Free-Space optomechanics with light-emitting materials
Project number: 897148
The main goal of the action is to study optomechanical crystals in geometries beyond 1-dimensional nanocrystal beams, which are the standard when probing with a tapered fiber. In addition, the action aimed to incorporate optically active materials into these optomechanical crystal, as a means of probing photonic modes from free space and phononic modes in the material. This work eventually moved towards the direction of developing phononic circuitry and fundamental optomechanical effects, ultimately focusing on the generation and modulation of phononic signals.
Design and optimization
The fellow has gained significant experience and mastery of the optomechanical setup at the host institution, in which a tapered fiber loop is brought into contact with an optomechanical structure allowing light to evanescently couple into guided modes. In doing so, optical and mechanical modes can be probed. This technique is one of the standard approaches to optomechanics. This setup consists on a tuneable diode laser with telecom wavelength emission, a photodiode, and electronic signal analyzer. Fiber optics is used to connect the different elements.
Summary of designs explored in the present action. a) Part of a Scanning electron micrograph (SEM) depicting a W1 circle air-slot photonic crystal waveguide in a suspended silicon membrane.1 b) SEM image of a shamrock phononic crystal in a suspended silicon membrane.2 The inset shows the unit cell of the crystals. c) SEM of a shamrock-inspired optomechanical crystal fabricated in a suspended silicon membrane.3 The insets show the orientation and unit cell). d) Part of the SEM of a quantum valley Hall photonic waveguide with bearded interface. The inset below it depicts a waveguide coupled to mode adapters and grating couplers.
The fellow also took advantage of his existing fabrication experience to fabricate preliminary topological designs at the host institution. Dr Ng also fabricated samples that contained arrays of periodic holes to test diffraction in Brillouin light scattering spectroscopy, which should lead to a publication. Fabrication of optomechanical crystals in InP/InGaAsP were in the end not possible, as the proposed center C2N at the Université Paris-Saclay in France experienced delays in re-opening of their cleanroom.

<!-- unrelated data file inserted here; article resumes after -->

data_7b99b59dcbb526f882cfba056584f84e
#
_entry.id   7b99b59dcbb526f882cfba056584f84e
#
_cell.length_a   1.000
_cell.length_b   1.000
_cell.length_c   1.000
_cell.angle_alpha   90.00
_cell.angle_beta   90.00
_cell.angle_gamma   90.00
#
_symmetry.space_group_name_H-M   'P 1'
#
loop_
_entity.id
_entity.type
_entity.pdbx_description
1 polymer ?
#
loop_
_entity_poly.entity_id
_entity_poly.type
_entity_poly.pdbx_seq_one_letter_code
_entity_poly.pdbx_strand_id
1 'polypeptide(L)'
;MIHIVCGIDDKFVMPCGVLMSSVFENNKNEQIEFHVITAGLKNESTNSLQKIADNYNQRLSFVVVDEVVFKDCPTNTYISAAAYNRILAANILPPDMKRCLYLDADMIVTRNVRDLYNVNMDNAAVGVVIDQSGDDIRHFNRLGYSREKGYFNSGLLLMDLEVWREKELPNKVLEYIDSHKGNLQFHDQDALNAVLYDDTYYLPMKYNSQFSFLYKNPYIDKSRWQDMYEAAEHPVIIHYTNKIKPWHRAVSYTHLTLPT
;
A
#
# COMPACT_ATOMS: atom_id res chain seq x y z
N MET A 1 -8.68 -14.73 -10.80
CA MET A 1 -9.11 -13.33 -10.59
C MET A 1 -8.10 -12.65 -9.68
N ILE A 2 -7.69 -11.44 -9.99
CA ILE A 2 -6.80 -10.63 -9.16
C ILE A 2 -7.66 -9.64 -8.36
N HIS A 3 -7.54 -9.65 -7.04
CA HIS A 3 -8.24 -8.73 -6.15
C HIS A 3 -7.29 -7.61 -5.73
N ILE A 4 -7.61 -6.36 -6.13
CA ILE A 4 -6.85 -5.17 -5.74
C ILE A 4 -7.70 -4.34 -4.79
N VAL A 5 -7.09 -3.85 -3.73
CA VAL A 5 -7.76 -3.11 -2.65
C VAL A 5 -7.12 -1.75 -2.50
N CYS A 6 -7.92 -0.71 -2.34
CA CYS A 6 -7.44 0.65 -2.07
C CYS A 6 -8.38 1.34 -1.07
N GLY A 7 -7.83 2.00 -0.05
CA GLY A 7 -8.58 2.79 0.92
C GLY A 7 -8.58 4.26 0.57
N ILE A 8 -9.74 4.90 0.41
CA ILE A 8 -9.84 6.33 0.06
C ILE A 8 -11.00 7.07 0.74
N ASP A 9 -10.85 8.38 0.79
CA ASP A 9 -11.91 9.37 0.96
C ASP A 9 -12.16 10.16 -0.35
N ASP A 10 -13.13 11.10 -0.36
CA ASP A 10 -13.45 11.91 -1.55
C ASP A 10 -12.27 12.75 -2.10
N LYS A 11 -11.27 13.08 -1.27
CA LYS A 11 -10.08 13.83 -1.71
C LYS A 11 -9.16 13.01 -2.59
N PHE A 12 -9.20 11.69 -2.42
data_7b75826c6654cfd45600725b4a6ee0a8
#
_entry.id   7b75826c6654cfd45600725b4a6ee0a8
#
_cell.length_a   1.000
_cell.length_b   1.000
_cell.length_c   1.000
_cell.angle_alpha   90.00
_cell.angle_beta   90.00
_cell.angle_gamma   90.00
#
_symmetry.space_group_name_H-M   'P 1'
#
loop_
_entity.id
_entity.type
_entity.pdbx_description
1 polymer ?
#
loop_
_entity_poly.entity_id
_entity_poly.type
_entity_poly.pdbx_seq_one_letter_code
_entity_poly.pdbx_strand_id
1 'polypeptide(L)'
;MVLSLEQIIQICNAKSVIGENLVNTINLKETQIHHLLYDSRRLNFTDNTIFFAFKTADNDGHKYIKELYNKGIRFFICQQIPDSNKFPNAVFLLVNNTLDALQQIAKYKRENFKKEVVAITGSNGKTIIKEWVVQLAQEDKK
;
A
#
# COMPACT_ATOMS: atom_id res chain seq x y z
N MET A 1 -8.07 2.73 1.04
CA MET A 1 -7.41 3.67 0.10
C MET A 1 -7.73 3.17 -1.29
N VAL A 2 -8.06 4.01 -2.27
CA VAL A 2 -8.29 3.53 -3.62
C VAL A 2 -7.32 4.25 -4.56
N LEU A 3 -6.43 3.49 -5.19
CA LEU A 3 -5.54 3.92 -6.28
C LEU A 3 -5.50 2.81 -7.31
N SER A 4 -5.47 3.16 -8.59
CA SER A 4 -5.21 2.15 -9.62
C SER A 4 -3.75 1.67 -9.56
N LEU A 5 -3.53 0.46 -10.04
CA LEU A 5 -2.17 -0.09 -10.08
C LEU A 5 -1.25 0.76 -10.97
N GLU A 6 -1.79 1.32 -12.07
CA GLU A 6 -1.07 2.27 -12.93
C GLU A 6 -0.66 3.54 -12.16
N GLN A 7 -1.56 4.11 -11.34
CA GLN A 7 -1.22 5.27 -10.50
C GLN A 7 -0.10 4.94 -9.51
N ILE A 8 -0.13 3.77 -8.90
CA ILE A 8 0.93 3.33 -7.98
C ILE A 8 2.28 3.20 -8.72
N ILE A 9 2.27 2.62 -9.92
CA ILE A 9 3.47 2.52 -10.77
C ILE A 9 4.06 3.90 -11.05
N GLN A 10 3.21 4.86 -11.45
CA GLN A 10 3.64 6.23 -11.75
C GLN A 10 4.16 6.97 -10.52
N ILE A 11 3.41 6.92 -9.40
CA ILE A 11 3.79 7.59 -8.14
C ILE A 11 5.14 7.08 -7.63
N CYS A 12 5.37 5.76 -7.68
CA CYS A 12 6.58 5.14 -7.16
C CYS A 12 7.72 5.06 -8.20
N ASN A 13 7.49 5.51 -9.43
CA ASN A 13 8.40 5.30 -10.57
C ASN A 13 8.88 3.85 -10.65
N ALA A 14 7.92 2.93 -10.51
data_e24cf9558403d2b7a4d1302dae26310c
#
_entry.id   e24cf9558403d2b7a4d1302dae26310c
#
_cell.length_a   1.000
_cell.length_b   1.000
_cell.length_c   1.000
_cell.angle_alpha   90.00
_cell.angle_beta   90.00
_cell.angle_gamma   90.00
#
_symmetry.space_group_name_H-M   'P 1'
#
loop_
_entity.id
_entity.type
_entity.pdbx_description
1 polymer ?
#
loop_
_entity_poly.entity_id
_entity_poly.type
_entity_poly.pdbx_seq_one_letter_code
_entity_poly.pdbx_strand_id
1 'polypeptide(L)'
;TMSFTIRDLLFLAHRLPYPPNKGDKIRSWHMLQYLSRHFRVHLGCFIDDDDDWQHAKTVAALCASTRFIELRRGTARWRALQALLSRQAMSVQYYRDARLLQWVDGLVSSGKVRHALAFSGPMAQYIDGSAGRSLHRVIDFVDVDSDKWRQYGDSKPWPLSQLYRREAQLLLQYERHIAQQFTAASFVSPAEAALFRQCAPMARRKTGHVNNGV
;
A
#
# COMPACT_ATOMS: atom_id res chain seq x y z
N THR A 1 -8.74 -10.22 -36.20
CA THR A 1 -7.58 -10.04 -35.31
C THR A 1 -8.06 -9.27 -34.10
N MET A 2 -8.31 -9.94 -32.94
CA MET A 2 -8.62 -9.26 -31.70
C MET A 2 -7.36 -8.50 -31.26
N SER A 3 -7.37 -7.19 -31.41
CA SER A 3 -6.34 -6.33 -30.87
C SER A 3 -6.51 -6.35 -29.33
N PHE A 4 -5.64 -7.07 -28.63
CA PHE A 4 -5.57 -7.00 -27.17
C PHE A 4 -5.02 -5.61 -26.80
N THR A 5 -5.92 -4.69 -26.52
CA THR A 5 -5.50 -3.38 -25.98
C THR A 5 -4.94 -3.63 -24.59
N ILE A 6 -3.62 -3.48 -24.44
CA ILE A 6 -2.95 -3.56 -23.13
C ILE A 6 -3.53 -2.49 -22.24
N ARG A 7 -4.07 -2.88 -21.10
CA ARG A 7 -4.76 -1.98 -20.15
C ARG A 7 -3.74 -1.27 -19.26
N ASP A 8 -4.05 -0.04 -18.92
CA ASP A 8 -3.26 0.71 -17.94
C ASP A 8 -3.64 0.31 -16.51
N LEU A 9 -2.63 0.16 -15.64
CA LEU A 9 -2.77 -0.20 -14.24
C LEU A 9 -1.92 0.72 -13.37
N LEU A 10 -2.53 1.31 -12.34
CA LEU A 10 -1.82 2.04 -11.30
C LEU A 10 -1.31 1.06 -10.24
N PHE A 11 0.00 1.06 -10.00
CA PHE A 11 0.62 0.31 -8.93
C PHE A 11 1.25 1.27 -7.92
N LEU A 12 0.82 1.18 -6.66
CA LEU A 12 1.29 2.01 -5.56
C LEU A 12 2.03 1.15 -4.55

Scanning electron microscope images of fabricated samples. a) Fabrication of a quantum valley Hall (QVH) topological waveguide with bearded interfaces in GaAs at NBI. b) Structure fabricated by the fellow at the host institution of QVH topological waveguides with bridge interfaces in Si.
Band structure of a shamrock waveguide showing confinement. (a) Band structure for the center waveguide region (blue outline) and the surrounding acoustic shield region (yellow outline). Z-symmetric modes (blue) and z-antisymmetric modes (red) appear, but the tapered fiber loop only allows optomechanical coupling to the z-symmetric modes. (b) Resulting mechanical spectra (bottom) when different optical resonances are driven, as indicated in the representative optical spectra (top). Mechanical Fabry-Perot fringes can be observed, and different modes can be made to lase.
1) Arregui, G., Ng, R.C., et al. “Cavity optomechanics with Anderson-localized optical modes.” Physical Review Letters (2021) arXiv:2110:11005 (Accepted)
Here we demonstrated that inherent unavoidable fabrication imperfections, which are traditionally considered a hindrance, can actually be exploited for optomechanics. Any disorder or imperfections leads to scattering. However, this multiple scattering cause Anderson-localization, or spatially localized modes with extremely high quality factors. By driving these modes, in-plane mechanical motion can be efficiently transduced. This was done in a 2D optomechanical crystal.
2) Madiot, G.,* Ng, R.C.,* et al. “Optomechanical generation of coherent GHz vibrations in a phononic waveguide.” (2022) arXiv:2206.06913 (Under Review – Physical Review Letters)